That happened in 2002, when assailants fired two Russian SA-7 missiles at an Israeli Boeing 757 packed with 261 tourists as it lifted off from the Mombasa airport in Kenya. In such a case, analysts said, it is likely that the missile would detonate at or near an engine exhaust, destroying the engine. But while many commercial jets are capable of being flown on a single engine, such a catastrophic loss could leave the pilots little time to recover.
In the Mombasa case, the pilot noticed the flash off the left side of the aircraft, but both missiles missed. The incident convinced Israeli authorities to begin outfitting Israeli civilian aircraft with flare launchers and other defensive equipment.
In 2004 a DHL Airbus 300 widebody cargo jet was struck by a missile as it took off from Baghdad International Airport, but the pilots managed to bring the crippled plane safely back to the runway.
If such attacks are easy, why aren't they more common? The short answer, intelligence and weapons experts acknowledge, is that no one knows for certain.
One explanation is that many of the older missiles have become unworkable, have been lost or have been confiscated. When U.S. Stinger missiles began to leak out of Afghanistan after the Soviet withdrawal in 1988-89, the CIA mounted an intensive effort, code-named "Operation Missing in Action Stinger," offering cash rewards and other inducements for the weapons.
The CIA reportedly also sent out misleading information about how to change Stinger batteries; following those instructions would disable the firing mechanism.
Still, Stingers keep turning up. In 2005, for instance, a cache of Stinger missiles was seized in Pakistan.
Another reason that MANPADS haven't been widely used outside immediate conflict zones such as Somalia and Syria is that they are valuable inside those conflicts, said Scott Stewart, vice president of tactical analysis at Stratfor and a former State Department security officer and counterterrorism agent.
"These things are somewhat hard to get, so it's an important piece of ordnance not to be wasted," Stewart said. "You see guys walking in a parade with an SA-7, but not using it."
He said the U.S. has clamped down hard on international trafficking in shoulder-fired missiles by using sting operations that offer the promise of the missiles. In 2008, for instance, DEA agents arrested Russian arms dealer Viktor Bout during a sting operation in which he was promised MANPADS he could re-sell to Colombian insurgents.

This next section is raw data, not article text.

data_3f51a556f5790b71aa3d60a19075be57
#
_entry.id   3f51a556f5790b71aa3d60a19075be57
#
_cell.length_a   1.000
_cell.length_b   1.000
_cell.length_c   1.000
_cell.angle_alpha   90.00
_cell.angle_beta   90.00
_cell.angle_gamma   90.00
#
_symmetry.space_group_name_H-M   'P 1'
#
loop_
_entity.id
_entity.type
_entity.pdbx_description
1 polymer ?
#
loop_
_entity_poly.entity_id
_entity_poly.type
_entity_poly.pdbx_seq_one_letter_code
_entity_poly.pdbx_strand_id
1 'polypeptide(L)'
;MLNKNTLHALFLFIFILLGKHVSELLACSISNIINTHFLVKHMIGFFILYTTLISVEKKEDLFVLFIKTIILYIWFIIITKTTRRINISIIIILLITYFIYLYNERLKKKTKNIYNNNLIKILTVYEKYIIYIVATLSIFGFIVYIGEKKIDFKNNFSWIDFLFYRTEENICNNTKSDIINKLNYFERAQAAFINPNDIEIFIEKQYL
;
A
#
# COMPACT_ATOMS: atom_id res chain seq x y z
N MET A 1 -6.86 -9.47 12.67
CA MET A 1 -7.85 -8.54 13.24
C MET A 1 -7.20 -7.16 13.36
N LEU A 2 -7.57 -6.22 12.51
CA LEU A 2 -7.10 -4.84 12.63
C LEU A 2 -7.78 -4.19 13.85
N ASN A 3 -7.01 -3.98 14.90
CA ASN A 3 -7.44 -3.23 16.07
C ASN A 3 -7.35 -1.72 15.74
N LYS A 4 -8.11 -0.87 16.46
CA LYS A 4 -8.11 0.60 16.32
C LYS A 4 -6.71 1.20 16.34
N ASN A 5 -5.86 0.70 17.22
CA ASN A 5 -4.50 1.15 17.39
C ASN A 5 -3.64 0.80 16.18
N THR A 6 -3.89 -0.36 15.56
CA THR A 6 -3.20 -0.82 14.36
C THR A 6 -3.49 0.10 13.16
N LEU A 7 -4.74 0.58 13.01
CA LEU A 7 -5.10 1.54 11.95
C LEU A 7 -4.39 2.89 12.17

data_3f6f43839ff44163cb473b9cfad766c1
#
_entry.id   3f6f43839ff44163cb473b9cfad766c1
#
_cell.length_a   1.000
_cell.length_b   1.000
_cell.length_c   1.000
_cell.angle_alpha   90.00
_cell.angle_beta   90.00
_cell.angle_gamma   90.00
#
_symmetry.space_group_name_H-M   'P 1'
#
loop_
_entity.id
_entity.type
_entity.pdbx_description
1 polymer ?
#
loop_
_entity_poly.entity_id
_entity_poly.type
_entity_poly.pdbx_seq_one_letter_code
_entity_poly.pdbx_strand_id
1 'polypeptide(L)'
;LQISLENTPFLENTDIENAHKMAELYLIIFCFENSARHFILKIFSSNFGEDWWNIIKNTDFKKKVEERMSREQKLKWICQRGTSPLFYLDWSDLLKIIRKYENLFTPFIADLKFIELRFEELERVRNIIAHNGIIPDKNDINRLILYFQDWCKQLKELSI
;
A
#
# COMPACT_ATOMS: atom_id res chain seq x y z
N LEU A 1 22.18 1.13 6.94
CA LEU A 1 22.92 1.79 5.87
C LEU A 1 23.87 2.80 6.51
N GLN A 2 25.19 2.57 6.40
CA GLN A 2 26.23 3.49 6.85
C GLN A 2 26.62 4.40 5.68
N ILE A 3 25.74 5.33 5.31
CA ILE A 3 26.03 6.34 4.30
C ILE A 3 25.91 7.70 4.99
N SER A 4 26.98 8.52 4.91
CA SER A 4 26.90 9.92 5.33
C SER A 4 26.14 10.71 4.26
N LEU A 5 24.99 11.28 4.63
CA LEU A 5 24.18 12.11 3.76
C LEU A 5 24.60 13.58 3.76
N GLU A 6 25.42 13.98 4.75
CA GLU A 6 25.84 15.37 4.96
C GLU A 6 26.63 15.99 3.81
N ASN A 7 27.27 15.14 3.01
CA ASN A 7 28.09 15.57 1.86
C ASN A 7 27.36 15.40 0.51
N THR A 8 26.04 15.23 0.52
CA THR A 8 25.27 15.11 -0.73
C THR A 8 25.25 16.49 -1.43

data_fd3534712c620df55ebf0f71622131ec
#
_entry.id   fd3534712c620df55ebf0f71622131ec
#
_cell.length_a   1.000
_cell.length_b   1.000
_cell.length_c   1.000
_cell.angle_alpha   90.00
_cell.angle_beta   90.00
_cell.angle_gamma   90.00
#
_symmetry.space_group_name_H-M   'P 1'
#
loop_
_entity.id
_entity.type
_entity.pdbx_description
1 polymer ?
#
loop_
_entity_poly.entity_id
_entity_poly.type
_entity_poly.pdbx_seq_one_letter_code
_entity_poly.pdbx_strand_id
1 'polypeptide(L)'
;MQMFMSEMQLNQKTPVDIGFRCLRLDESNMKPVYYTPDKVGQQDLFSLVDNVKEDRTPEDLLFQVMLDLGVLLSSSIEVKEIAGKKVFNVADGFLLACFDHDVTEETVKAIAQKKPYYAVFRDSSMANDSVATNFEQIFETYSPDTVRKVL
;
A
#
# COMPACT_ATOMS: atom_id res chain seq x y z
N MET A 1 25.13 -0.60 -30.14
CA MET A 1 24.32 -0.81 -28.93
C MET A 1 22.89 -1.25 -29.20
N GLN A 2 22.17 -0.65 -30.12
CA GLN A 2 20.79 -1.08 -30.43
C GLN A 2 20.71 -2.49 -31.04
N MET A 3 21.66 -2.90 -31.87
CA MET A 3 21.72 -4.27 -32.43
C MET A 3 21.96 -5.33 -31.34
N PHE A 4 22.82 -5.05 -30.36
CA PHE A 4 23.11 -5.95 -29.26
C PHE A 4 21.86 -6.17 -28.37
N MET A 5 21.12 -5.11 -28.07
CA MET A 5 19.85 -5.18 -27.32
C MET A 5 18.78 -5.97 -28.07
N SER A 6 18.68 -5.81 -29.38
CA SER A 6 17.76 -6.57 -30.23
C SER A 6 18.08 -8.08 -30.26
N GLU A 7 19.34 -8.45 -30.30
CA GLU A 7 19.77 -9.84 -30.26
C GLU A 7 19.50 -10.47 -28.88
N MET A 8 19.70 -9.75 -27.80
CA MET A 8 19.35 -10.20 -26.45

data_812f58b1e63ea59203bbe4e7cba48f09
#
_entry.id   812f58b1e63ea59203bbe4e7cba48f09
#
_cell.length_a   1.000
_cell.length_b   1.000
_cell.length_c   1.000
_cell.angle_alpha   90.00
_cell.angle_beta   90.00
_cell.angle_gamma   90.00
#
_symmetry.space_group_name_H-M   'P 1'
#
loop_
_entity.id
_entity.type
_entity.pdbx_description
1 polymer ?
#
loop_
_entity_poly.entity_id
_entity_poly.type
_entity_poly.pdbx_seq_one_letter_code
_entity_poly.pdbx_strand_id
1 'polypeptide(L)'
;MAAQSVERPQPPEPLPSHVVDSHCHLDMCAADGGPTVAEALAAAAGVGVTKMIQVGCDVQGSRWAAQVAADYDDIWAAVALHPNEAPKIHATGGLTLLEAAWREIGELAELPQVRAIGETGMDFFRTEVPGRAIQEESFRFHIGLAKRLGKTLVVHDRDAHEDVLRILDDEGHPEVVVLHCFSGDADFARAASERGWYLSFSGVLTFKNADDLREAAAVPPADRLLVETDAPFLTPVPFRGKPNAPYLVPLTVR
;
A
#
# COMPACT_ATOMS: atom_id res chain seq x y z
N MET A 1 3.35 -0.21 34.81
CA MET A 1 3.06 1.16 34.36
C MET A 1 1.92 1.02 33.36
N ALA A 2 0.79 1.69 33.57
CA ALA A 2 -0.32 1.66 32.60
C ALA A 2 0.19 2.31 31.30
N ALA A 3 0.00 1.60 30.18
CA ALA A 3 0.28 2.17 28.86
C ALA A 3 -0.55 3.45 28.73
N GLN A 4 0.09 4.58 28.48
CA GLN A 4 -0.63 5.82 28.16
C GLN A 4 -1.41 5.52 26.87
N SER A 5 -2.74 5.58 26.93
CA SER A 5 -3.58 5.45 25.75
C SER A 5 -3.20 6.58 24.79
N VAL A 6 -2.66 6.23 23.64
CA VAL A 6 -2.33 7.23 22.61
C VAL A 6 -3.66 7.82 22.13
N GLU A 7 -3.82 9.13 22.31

International pressure also has forced countries that produce the weapons to tighten export controls.
"It's just not popular to sell out there," Stewart said. "MANPADS can be traced, and if there is a civilian airliner taken down, the last thing you want is the entire world condemning you. We're seeing that pressure against Russia right now."
If the threat of missiles against civilian airlines does grow, what about defenses?
A 2006 study by the Department of Homeland Security estimated the cost of outfitting the U.S. fleet of 5,400 jetliners with defensive systems at $43.3 billion over 10 years. Since then, the U.S. fleet has grown to almost 6,700 aircraft, putting the cost beyond consideration for an industry whose profit margin is 2.4 percent, according to airline industry sources.
"The case has not been made that the threat justifies the significant issues involved" with retrofitting defensive systems, said Perry Flint, a spokesman for the International Air Transport Association. "The cost is simply prohibitive."
But the threat persists. Despite international efforts to control the spread of these weapons, "hundreds, possibly thousands, of MANPADS looted from military facilities in Iraq, Libya and Syria remain at large," said Schroeder. "In the wrong hands, they pose an acute threat to unprotected military and civilian aircraft."